Introduction: Online Battlegrounds

In the digital age, the online world has become a battleground of beliefs, where discussions on faith and theology often descend into vitriol, pride, and arrogance. Having navigated these discussions since the early days of message boards and forums in the ’90s, I’ve witnessed the transformation brought by this new world of communication. This realm, a gift from God, offers a marketplace of passion and conviction, yet it’s also a space where anonymity and distance embolden many to express anger, hatred, and unfiltered thoughts, diverging sharply from the principles of Christian conduct. In my view, humility is the greatest human virtue, yet it’s often absent in online interactions.

My initial reaction in these situations is often no different. I want to respond in kind. I hit “send” way too quickly. It’s a human instinct, a reflex. But now it is facilitated by a faceless keyboard and the shield of my relative anonymity. To mirror arrogance with arrogance, harshness with harshness, anger with anger is all too easy. The real test is in tempering my response. Countless times, I’ve had to revise my words, over and over again, knowing I need to infuse them with humility, gentleness, and respect (1 Pet. 3:15). This isn’t a natural response, but a conscious choice to reflect humility.  Sometimes use self-deprecation in an attempt to turn the tables and be humble.

The Problem with Humility Alone

While humility is rightly a celebrated virtue, my journey has shown me it’s not enough. There’s a twist in the narrative – it’s not just about being humble. Being humble is a prerequisite to all thought and interaction. But we need something more. We are called to be more robust. Any person who is aware of their limitations can honestly look at himself and have humility. Any person who is not in the know can express his current condition of ignorance. While there is an honesty factor that is being fulfilled in this situation (which is good), but this is not who we are called to be. Here is my current position: we have this seemingly paradoxical situation we are built for strength. We are to have a strong intellect and an effective communication. We are to love the Lord with all our minds and this should be on display as well. In short, we aspire to be more than just humble. We are called to have strength with humility. What is that called?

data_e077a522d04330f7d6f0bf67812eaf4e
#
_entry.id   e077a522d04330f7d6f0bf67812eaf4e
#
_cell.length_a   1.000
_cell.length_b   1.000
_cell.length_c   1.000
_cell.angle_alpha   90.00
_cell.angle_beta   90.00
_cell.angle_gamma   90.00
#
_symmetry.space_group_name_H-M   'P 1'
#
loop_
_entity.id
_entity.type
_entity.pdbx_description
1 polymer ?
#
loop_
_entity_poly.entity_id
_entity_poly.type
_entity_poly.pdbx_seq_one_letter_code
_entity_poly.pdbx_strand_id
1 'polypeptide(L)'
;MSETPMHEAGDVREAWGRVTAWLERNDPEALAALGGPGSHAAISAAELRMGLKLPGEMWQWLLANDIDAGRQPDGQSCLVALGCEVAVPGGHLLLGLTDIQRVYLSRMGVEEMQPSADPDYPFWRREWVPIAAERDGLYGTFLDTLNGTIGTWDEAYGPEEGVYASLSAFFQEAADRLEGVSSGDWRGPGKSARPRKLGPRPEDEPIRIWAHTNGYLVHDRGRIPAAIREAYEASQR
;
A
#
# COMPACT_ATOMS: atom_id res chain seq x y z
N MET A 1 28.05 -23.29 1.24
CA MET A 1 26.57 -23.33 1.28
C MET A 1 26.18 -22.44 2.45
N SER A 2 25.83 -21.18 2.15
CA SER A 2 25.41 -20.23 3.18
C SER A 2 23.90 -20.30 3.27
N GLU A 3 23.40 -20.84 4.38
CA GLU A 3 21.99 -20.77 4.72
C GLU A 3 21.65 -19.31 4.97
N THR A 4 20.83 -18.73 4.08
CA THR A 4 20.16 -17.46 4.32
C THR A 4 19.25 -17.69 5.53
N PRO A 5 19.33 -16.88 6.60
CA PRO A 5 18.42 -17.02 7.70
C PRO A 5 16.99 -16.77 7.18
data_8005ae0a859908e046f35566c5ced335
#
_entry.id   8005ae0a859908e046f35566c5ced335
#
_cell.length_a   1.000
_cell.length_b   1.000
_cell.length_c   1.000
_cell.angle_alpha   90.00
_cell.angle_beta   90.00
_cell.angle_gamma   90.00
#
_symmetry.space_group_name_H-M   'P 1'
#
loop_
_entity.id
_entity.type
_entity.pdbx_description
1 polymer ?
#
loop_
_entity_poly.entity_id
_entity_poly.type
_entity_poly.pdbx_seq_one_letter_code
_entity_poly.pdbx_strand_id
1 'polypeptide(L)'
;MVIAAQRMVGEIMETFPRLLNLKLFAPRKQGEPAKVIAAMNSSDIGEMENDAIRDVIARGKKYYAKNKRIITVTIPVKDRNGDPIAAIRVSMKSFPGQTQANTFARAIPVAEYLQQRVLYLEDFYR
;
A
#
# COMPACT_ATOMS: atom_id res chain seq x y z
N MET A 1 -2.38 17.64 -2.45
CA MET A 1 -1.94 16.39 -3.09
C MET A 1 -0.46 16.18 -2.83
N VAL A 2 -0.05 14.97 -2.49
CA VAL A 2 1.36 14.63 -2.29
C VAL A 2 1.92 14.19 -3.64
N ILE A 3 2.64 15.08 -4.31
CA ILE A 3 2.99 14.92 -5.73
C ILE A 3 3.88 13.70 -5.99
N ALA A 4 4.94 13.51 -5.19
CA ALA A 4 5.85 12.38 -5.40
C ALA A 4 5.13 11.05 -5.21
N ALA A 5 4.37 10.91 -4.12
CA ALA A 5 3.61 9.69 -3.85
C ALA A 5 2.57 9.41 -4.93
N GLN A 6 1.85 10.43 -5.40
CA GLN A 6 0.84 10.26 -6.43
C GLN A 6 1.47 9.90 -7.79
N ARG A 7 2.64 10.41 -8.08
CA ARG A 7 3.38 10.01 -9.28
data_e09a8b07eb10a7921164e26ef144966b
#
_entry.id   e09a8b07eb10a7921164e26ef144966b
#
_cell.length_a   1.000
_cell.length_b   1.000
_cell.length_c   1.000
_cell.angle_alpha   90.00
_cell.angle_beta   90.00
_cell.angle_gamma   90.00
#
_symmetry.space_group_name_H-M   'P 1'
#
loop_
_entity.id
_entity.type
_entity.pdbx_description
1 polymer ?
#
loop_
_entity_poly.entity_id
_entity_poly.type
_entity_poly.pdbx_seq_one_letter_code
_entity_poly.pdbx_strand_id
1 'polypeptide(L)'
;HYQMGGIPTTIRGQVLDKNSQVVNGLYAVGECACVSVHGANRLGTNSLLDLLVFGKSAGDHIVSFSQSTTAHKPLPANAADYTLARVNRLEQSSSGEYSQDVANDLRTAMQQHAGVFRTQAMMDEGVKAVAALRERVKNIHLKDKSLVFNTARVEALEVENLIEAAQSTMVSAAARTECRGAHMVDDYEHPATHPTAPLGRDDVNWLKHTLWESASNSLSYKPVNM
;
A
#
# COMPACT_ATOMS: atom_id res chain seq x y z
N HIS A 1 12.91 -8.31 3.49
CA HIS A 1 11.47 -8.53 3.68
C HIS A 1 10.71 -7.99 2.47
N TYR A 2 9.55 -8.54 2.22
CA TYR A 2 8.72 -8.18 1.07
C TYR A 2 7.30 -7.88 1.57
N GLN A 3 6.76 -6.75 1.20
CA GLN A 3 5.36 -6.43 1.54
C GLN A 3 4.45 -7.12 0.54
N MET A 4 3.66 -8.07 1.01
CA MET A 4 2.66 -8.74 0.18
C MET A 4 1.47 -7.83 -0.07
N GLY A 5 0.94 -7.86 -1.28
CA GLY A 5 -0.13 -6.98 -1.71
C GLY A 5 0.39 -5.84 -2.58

Defining Meekness: A Dynamic Virtue

Meekness enters the central stage. Meekness, often overlooked, is not mere humility. Nor is it simply gentleness. It’s a dynamic virtue involving great strength, yet exercised with controlled gentle restraint. It’s about power held in reserve, combining strength with gentleness.

The Meekness of a Racehorse

Consider a racehorse. It has a certain beauty to it that goes beyond simple aesthetics. It is a large animal that is intimidating in appearance. I have always held a certain fear and awe for this animal. Why? Because, while powerful it is approachable. Its strength is evident but controlled. It is incredibly fast, yet it stands silently before people. It could overpower and kill me with one slight move. But it doesn’t. I believe this analogy mirrors the Christian call to present ourselves with evident strength, tempered with gentleness. This is meekness.